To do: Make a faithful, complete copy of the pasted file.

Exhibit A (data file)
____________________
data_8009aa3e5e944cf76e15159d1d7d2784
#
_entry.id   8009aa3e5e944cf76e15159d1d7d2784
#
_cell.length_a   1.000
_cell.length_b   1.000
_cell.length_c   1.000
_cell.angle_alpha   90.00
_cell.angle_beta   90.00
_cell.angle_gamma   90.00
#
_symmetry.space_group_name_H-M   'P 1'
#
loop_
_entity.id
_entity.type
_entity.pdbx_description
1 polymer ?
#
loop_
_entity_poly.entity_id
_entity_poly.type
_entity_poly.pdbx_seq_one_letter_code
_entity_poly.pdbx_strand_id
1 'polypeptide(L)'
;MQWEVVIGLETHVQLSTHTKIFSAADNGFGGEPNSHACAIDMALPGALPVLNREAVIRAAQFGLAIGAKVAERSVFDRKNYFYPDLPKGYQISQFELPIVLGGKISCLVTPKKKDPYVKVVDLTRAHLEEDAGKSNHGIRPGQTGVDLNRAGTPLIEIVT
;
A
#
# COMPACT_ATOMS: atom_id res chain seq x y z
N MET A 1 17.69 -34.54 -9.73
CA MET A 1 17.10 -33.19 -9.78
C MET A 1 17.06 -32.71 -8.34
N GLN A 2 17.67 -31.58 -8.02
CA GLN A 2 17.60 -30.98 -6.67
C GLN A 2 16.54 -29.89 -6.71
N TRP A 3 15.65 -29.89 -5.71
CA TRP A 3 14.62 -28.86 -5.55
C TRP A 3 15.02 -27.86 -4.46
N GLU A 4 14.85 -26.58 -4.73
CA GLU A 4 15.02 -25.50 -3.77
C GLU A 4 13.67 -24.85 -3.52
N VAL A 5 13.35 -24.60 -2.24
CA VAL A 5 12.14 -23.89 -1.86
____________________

data_8009aa3e5e944cf76e15159d1d7d2784
#
_entry.id   8009aa3e5e944cf76e15159d1d7d2784
#
_cell.length_a   1.000
_cell.length_b   1.000
_cell.length_c   1.000
_cell.angle_alpha   90.00
_cell.angle_beta   90.00
_cell.angle_gamma   90.00
#
_symmetry.space_group_name_H-M   'P 1'
#
loop_
_entity.id
_entity.type
_entity.pdbx_description
1 polymer ?
#
loop_
_entity_poly.entity_id
_entity_poly.type
_entity_poly.pdbx_seq_one_letter_code
_entity_poly.pdbx_strand_id
1 'polypeptide(L)'
;MQWEVVIGLETHVQLSTHTKIFSAADNGFGGEPNSHACAIDMALPGALPVLNREAVIRAAQFGLAIGAKVAERSVFDRKNYFYPDLPKGYQISQFELPIVLGGKISCLVTPKKKDPYVKVVDLTRAHLEEDAGKSNHGIRPGQTGVDLNRAGTPLIEIVT
;
A
#
# COMPACT_ATOMS: atom_id res chain seq x y z
N MET A 1 17.69 -34.54 -9.73
CA MET A 1 17.10 -33.19 -9.78
C MET A 1 17.06 -32.71 -8.34
N GLN A 2 17.67 -31.58 -8.02
CA GLN A 2 17.60 -30.98 -6.67
C GLN A 2 16.54 -29.89 -6.71
N TRP A 3 15.65 -29.89 -5.71
CA TRP A 3 14.62 -28.86 -5.55
C TRP A 3 15.02 -27.86 -4.46
N GLU A 4 14.85 -26.58 -4.73
CA GLU A 4 15.02 -25.50 -3.77
C GLU A 4 13.67 -24.85 -3.52
N VAL A 5 13.35 -24.60 -2.24
CA VAL A 5 12.14 -23.89 -1.86